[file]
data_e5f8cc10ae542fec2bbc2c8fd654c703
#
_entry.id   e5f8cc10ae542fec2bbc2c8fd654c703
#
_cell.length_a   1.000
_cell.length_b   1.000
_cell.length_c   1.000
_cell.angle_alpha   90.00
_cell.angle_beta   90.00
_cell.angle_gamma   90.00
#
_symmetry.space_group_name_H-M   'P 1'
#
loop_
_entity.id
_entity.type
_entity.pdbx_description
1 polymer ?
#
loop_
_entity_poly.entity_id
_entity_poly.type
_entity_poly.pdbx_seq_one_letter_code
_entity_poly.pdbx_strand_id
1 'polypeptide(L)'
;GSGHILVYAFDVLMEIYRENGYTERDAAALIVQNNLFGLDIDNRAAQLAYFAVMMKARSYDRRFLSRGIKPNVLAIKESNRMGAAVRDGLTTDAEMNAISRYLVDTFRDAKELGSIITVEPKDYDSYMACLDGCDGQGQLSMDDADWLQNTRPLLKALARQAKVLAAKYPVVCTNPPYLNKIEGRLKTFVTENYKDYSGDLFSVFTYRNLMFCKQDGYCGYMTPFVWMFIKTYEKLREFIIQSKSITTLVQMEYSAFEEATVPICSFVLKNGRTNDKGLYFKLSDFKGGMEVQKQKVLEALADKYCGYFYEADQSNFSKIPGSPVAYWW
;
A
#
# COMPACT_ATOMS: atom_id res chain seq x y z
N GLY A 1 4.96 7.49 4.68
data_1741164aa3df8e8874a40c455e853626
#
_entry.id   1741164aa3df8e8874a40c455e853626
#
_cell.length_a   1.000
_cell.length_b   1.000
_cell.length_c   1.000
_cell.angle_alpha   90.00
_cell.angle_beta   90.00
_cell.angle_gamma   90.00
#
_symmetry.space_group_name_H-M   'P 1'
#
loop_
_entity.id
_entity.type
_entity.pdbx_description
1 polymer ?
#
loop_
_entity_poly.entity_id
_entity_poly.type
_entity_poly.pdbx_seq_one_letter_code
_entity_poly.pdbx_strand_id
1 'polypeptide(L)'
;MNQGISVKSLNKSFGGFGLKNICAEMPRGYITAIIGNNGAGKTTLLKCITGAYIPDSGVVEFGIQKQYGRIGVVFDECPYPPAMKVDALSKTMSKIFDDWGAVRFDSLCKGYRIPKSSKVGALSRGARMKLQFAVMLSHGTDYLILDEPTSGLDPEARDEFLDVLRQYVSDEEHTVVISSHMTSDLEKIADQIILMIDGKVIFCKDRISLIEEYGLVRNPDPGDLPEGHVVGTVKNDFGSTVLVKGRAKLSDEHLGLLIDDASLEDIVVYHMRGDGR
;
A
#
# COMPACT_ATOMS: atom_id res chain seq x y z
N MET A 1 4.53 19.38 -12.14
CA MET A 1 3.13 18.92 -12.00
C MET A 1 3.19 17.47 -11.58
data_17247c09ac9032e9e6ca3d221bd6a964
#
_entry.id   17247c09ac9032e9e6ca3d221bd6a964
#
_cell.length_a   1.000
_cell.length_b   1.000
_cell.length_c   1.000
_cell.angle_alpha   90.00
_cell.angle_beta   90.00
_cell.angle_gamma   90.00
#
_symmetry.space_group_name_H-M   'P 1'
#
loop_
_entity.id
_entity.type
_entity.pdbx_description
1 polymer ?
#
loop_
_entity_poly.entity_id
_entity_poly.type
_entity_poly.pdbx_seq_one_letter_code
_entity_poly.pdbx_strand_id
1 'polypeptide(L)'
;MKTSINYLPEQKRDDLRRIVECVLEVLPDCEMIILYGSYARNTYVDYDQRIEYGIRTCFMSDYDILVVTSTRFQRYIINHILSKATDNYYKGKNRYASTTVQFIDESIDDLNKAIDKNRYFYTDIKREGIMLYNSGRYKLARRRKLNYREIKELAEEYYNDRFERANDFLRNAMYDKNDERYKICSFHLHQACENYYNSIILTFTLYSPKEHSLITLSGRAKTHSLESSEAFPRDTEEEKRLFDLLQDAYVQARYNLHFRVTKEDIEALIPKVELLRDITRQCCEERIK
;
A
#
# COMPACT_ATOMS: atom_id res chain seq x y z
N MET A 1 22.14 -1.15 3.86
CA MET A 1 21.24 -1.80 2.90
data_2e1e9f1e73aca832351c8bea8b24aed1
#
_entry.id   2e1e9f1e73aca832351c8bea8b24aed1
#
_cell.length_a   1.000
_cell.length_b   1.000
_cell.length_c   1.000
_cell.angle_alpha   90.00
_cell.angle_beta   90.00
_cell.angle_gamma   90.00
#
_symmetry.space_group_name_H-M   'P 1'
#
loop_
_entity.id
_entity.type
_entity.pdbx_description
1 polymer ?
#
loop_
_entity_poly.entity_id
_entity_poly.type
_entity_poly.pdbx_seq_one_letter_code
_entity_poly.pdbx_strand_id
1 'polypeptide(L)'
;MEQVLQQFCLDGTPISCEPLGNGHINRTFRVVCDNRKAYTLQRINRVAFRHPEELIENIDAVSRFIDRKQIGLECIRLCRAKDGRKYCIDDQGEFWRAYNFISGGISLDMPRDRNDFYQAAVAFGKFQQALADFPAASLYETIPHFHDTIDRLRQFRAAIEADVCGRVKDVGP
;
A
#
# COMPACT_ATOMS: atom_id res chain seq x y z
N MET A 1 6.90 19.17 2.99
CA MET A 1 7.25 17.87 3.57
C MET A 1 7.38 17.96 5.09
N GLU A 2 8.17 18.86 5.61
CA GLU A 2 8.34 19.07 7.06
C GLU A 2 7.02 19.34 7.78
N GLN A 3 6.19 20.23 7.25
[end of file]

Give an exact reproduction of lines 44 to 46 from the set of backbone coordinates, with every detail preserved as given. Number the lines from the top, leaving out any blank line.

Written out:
#
loop_
_entity.id